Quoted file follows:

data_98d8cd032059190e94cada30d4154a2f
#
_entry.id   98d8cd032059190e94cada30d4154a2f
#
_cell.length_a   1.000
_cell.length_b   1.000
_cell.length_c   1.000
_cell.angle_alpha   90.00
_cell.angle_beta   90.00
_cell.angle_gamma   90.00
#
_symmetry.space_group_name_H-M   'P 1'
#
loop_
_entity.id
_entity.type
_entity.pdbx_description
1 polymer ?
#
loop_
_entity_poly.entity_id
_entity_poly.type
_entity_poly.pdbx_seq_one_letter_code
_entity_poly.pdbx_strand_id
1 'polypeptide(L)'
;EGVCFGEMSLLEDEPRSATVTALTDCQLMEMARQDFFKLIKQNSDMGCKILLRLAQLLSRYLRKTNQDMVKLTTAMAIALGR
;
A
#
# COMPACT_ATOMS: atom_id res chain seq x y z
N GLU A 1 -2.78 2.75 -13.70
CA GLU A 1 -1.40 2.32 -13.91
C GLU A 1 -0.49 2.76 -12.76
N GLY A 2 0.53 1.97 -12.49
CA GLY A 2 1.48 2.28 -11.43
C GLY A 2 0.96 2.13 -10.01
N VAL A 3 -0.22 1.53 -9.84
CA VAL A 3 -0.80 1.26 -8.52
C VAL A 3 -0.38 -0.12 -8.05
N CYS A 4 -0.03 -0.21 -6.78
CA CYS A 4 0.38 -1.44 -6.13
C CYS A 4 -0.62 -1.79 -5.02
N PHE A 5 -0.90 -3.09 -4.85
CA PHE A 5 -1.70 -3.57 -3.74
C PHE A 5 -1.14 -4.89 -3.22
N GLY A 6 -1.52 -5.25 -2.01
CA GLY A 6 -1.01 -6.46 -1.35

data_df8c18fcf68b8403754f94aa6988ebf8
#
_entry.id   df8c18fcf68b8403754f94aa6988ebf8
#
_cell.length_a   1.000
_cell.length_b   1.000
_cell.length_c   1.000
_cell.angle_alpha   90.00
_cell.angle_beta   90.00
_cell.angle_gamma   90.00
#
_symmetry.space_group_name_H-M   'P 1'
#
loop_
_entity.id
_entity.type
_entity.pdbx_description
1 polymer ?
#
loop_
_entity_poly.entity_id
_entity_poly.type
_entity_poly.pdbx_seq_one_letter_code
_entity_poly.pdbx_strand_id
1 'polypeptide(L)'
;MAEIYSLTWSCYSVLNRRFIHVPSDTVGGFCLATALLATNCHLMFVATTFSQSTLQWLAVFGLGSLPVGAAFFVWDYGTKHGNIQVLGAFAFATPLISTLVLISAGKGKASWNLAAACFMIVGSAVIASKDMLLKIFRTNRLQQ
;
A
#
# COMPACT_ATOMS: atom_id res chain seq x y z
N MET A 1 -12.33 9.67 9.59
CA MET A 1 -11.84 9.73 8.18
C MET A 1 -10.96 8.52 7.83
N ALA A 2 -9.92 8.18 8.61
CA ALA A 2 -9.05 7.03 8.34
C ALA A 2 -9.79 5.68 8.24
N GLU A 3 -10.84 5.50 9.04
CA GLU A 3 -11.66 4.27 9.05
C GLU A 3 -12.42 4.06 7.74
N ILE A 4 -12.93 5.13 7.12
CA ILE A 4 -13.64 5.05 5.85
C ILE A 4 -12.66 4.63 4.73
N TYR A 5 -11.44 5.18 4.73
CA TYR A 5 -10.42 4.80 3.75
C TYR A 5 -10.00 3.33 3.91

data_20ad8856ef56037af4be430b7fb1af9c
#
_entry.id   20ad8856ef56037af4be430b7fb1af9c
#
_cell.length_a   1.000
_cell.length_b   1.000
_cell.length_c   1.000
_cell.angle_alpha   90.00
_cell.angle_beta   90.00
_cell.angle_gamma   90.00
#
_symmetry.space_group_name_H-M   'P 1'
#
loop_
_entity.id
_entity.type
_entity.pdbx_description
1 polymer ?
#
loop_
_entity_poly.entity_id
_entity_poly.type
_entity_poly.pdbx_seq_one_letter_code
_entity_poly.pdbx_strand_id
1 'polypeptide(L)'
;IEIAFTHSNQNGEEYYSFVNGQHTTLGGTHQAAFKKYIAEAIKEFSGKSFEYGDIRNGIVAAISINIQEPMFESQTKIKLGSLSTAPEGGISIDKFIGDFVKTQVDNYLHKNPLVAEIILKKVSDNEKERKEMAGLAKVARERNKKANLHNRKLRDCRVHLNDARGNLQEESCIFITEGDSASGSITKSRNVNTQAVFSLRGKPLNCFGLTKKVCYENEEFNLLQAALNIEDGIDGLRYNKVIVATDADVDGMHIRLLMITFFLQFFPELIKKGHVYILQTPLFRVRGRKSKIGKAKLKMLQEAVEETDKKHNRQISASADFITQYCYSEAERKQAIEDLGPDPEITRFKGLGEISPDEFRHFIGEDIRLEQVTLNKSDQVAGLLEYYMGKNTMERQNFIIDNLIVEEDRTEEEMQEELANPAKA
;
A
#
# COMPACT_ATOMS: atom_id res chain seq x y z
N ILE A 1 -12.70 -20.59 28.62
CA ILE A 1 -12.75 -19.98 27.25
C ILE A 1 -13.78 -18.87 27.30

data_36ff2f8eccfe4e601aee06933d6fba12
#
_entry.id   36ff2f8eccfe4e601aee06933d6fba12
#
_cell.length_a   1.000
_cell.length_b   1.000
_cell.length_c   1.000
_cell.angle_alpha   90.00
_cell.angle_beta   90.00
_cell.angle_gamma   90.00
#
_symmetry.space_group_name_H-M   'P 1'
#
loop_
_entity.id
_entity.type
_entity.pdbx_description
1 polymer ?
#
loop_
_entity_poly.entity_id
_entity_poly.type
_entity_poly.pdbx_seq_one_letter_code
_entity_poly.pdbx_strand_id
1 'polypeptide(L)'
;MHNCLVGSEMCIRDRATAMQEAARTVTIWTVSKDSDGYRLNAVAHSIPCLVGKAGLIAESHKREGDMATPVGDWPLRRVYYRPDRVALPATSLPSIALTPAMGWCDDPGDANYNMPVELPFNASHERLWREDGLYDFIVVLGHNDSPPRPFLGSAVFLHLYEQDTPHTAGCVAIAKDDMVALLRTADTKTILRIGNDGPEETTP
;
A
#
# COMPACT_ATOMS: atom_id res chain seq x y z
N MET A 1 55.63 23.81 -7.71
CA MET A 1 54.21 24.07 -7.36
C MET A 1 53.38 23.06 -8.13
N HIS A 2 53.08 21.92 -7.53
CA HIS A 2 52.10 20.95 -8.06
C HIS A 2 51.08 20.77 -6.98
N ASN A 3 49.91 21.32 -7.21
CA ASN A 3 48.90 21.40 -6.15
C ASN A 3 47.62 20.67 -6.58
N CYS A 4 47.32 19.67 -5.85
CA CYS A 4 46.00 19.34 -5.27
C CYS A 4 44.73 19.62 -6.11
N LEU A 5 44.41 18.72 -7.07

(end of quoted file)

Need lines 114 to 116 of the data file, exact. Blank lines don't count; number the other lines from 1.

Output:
_entity_poly.type
_entity_poly.pdbx_seq_one_letter_code
_entity_poly.pdbx_strand_id